Philosophy and ‘factiness’.

A few people possibly believe that science fiction is real and that Isaac Asimov actually built robots for a galactic federation. That’s cool, they have a rich mind space. The rest of us understand science fiction as a shared illusion for our mutual enjoyment. Part of humanity’s exchange of wealth. In their play, children learn the rules for fiction, when to step into day dream and when to put it aside. It’s surprising that philosophy finds the barrier difficult to negotiate.

When the moon hits your eye
like a big pizza pie
that’s amore…

When Dean Martin sings that the moon hits your eye like a big pizza pie, he is not describing a physical collision between your face and moon rock. We understand that the description is poetical, metaphorical. The moon seems larger and more significant because love has bent your perceptions. He sings that the world is perceived through our emotions and expectations and that reality is to some extent mediated. I am not sure why there isn’t a Chair of Moon Pizza at some American university – there are plenty of positions held by people who believe this:

Serres often returns to an idea he derives from the writing of Auguste Comte, namely, that human societies pass through the equivalents of something like the three states of matter, solid, liquid, and gaseous. If the classical world was focussed round the analysis of solid forms, and nineteenth-century physics was taken up with the fluid dynamics of water, fire and steam, the twentieth century has been concerned with the sciences of communication.

Certainly, if you don’t think too hard about it you could say that the late C20th was concerned with communication – if you pay no attention to aeronautics, alternative energy, built environment or any other concern that doesn’t fit your preconceptions. To then say that human society has become gaseous, well that’s amore.

At the centre of Serres’s account of the softening of matter into meaning is the experience of hearing. This may be because the organs of hearing in most mammals closely approximates to an imaginary apparatus which Serres frequently uses to characterise the operation of the senses, that of the black box, a term that seems to derive from the mathematical analysis of filtering networks by Wilhelm Cauer in the 1940s.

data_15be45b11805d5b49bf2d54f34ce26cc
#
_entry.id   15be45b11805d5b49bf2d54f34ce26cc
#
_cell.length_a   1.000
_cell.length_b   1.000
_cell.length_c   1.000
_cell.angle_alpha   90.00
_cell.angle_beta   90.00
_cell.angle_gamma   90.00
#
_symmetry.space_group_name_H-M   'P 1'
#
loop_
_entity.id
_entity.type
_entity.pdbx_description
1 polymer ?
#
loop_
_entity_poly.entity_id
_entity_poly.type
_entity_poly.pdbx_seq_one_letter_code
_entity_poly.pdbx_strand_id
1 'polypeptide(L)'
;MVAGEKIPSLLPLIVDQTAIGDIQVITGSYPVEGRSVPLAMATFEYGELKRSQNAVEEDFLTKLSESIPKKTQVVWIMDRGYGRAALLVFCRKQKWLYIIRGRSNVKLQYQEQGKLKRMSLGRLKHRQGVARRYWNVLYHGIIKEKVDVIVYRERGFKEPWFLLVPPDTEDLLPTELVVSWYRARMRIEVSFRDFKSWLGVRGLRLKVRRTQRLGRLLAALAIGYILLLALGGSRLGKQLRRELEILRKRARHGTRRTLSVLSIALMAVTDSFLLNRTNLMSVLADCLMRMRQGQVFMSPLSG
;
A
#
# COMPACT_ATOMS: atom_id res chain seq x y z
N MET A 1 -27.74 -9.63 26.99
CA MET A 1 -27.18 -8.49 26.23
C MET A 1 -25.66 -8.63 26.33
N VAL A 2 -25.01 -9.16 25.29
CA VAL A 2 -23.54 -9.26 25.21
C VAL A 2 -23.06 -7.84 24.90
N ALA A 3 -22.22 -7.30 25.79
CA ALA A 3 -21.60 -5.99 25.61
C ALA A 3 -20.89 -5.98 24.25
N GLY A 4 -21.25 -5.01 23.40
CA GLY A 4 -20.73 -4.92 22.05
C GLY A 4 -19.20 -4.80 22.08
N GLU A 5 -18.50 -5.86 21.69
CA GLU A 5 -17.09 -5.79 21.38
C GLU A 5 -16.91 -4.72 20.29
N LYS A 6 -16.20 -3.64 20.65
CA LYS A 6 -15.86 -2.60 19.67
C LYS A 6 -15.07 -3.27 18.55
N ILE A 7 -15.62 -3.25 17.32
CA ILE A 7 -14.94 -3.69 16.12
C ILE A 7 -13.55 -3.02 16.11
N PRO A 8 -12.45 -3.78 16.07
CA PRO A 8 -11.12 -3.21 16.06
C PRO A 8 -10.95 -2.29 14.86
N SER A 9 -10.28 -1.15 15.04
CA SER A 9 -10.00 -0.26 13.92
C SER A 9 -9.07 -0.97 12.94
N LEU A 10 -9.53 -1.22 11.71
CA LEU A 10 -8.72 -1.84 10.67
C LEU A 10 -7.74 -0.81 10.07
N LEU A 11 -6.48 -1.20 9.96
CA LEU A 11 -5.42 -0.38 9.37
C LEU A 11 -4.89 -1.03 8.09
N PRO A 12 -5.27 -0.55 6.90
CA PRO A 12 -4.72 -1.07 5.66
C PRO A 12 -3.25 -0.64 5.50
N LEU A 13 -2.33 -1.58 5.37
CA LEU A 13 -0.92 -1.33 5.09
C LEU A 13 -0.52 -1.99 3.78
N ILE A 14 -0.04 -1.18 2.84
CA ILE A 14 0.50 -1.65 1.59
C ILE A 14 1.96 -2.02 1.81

Note that hearing resembles Serres’ black box, rather than the imaginary box being constructed to resemble hearing. The model precedes the actual. By the same kind of magic used by children to turn cardboard boxes into castles, the senses are turned into mysterious zones filled with ghosts and demons of which men shall know nothing. Note also how science is adopted as a passing illustration. There’s a political term invented by Stephen Colberttruthiness. I think we need an equivalent for the vague employment of scientific data ‘from the gut’ in social science literature. What about factiness?

Now, I love metaphysical gobbledegook. I love Theosophy and media ghosts and other kinds of science fiction, for what it is – fiction. But as an adult I realise that it is not the basis for navigating the real world. Certainly Dean Martin has as much to tell us about hearing as Serres – that frequency is not the same as pitch, that we attend to what we find important, that soundscapes are constructed yada yada. We can still open the box. I think the wise philosophers are ahead of this, they have a spirit of play that irritates academia, which then tries to cripple them into hard positions (apart from that goat Lacan.)

One of the difficult things about the work of Michel Serres is that it shuns unilateralism, the taking of stands and occupation of positions. This means that it is almost impossible to say what his work might be for or in favour of, what in the end and all things considered would come down on the side of.

As if that wasn’t the whole idea.

Speculative fiction is crucial in starting lines of enquiry. It is not in itself a line of enquiry because it is based on poetry and metaphor. Derrida and Vonnegut are both pretty, but their dreams are not for fact.

One thought on “Philosophy and ‘factiness’.

  1. I think that’s a very reasonable take on the issue — and also a more lenient, productive take than, for instance, Sokal/Bricmont’s. (Although their point is also well taken.)

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